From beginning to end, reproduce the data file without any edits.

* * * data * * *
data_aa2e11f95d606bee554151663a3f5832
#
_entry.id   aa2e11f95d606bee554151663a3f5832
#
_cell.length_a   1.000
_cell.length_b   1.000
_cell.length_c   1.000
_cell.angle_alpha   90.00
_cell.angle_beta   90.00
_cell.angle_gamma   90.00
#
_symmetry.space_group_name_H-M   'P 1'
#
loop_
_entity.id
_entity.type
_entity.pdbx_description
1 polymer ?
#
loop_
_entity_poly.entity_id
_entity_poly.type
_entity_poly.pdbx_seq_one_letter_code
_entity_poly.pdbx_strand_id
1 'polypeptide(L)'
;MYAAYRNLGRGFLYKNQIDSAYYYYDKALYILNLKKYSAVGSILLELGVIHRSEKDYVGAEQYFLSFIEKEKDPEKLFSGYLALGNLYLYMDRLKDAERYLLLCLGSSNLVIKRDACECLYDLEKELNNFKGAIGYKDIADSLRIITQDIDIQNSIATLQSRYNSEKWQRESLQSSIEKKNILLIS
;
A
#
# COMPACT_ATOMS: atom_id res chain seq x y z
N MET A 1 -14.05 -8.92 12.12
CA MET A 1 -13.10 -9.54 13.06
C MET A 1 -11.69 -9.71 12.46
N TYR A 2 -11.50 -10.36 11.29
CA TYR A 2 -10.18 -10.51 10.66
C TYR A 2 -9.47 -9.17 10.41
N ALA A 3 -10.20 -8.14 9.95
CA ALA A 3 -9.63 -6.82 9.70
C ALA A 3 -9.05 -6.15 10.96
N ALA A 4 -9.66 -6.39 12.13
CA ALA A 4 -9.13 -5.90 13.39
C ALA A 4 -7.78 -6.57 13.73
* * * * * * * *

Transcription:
data_aa2e11f95d606bee554151663a3f5832
#
_entry.id   aa2e11f95d606bee554151663a3f5832
#
_cell.length_a   1.000
_cell.length_b   1.000
_cell.length_c   1.000
_cell.angle_alpha   90.00
_cell.angle_beta   90.00
_cell.angle_gamma   90.00
#
_symmetry.space_group_name_H-M   'P 1'
#
loop_
_entity.id
_entity.type
_entity.pdbx_description
1 polymer ?
#
loop_
_entity_poly.entity_id
_entity_poly.type
_entity_poly.pdbx_seq_one_letter_code
_entity_poly.pdbx_strand_id
1 'polypeptide(L)'
;MYAAYRNLGRGFLYKNQIDSAYYYYDKALYILNLKKYSAVGSILLELGVIHRSEKDYVGAEQYFLSFIEKEKDPEKLFSGYLALGNLYLYMDRLKDAERYLLLCLGSSNLVIKRDACECLYDLEKELNNFKGAIGYKDIADSLRIITQDIDIQNSIATLQSRYNSEKWQRESLQSSIEKKNILLIS
;
A
#
# COMPACT_ATOMS: atom_id res chain seq x y z
N MET A 1 -14.05 -8.92 12.12
CA MET A 1 -13.10 -9.54 13.06
C MET A 1 -11.69 -9.71 12.46
N TYR A 2 -11.50 -10.36 11.29
CA TYR A 2 -10.18 -10.51 10.66
C TYR A 2 -9.47 -9.17 10.41
N ALA A 3 -10.20 -8.14 9.95
CA ALA A 3 -9.63 -6.82 9.70
C ALA A 3 -9.05 -6.15 10.96
N ALA A 4 -9.66 -6.39 12.13
CA ALA A 4 -9.13 -5.90 13.39
C ALA A 4 -7.78 -6.57 13.73